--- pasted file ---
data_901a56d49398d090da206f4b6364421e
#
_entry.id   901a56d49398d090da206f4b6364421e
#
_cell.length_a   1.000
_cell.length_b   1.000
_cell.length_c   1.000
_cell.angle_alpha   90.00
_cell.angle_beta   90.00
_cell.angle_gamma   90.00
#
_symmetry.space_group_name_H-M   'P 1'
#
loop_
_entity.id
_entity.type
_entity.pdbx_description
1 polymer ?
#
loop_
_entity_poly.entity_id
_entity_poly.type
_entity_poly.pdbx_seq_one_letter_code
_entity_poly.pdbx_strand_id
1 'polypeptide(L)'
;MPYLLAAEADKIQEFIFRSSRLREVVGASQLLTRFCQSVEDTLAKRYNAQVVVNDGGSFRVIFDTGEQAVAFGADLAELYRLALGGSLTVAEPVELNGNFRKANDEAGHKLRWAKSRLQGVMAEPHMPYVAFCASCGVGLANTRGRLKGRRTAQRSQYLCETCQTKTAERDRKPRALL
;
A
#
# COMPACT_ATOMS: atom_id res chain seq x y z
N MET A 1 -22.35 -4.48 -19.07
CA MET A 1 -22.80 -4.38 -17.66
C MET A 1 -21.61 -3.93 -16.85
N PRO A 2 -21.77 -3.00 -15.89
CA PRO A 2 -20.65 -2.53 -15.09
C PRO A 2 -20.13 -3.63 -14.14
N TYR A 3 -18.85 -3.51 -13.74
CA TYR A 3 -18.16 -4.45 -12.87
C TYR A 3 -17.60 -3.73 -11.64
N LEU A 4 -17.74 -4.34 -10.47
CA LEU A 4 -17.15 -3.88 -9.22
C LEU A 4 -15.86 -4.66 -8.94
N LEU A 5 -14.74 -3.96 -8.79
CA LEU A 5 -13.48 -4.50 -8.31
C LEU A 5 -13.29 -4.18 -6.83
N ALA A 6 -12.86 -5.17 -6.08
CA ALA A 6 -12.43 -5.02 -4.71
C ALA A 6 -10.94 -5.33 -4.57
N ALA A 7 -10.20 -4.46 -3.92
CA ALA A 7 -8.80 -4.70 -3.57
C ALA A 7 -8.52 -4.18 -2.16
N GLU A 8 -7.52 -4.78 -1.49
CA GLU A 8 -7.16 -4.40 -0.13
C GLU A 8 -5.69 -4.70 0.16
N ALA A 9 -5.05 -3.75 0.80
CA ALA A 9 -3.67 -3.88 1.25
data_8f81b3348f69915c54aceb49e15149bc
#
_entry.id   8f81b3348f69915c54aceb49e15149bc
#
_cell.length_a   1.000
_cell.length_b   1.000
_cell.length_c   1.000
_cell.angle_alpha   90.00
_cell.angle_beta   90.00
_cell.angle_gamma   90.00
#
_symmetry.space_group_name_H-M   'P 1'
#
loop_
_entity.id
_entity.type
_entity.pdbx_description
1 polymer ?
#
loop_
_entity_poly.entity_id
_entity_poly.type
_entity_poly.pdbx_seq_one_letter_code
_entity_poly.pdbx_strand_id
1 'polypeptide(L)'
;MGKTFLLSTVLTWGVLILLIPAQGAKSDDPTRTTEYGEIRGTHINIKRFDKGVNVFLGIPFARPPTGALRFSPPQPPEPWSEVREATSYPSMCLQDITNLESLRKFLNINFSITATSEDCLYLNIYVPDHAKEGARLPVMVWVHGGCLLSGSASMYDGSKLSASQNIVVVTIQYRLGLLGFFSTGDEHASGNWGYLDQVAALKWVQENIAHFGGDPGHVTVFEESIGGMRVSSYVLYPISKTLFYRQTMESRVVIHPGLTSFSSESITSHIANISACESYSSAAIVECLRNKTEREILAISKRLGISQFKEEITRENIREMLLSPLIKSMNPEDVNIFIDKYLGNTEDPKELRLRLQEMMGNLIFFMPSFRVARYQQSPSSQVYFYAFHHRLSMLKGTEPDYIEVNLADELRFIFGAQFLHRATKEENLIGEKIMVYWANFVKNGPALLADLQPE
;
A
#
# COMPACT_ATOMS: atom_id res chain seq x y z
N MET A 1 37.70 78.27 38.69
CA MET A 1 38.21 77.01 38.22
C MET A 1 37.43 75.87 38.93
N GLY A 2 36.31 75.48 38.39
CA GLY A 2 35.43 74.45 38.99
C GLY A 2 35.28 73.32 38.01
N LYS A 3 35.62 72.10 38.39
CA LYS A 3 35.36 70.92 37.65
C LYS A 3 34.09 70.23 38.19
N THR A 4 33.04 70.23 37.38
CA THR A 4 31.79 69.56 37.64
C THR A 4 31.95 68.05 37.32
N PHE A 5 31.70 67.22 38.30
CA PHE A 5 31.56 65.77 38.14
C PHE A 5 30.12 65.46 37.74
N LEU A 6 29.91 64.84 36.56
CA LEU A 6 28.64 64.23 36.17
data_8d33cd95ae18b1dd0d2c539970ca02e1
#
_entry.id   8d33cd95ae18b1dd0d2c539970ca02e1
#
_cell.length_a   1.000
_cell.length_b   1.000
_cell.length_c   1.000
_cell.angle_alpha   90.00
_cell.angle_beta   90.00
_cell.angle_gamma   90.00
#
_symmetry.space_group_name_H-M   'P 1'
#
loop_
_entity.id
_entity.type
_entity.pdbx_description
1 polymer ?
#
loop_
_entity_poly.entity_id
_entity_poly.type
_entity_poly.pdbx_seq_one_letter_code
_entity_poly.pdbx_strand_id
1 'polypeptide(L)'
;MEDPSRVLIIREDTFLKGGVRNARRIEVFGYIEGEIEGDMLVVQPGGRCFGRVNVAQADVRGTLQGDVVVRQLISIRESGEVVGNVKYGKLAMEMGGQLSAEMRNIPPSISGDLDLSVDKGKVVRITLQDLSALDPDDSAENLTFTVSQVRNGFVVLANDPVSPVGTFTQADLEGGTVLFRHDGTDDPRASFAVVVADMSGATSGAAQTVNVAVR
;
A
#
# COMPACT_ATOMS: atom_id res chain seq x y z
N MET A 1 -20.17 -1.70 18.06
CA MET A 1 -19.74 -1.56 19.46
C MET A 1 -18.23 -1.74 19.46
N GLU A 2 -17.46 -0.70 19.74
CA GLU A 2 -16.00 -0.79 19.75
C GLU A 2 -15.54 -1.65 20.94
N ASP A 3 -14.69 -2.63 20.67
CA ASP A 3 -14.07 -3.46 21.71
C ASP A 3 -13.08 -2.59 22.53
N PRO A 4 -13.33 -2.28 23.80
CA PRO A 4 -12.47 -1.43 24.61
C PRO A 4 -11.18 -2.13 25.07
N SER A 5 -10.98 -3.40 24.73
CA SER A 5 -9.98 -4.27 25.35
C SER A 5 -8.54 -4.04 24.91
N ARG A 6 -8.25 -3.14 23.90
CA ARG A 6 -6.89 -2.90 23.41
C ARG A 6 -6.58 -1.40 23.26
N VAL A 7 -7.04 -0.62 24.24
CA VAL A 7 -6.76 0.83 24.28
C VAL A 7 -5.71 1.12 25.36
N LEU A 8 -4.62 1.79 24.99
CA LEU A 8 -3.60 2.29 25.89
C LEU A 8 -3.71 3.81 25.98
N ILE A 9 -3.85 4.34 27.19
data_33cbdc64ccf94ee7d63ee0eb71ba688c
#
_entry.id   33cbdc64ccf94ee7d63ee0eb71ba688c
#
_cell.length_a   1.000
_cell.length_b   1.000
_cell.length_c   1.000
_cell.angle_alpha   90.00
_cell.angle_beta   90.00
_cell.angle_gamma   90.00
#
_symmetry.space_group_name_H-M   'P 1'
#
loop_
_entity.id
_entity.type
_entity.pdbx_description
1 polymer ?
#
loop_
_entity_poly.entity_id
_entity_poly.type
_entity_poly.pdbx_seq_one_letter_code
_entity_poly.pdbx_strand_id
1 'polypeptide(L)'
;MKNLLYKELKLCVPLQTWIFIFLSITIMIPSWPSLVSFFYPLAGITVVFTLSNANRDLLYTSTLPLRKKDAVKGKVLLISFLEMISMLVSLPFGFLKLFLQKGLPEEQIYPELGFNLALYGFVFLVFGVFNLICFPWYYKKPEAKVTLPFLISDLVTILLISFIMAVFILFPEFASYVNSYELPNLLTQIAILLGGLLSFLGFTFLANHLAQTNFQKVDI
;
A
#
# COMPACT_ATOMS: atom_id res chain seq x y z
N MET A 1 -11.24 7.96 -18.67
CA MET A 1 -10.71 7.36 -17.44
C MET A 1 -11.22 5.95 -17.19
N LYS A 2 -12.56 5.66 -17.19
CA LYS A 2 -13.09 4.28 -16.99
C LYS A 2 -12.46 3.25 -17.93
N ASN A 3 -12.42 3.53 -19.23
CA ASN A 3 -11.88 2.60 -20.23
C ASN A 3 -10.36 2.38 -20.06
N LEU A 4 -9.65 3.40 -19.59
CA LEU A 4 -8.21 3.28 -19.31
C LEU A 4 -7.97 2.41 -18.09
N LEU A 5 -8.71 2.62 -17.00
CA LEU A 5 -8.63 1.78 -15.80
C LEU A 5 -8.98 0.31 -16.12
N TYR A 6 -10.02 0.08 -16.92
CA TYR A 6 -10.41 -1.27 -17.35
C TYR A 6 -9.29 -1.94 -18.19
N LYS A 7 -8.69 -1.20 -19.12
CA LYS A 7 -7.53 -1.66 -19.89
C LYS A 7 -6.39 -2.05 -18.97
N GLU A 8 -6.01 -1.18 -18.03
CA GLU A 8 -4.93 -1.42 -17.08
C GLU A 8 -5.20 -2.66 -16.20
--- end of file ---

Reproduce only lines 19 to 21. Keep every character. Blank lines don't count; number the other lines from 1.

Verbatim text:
#
loop_
_entity_poly.entity_id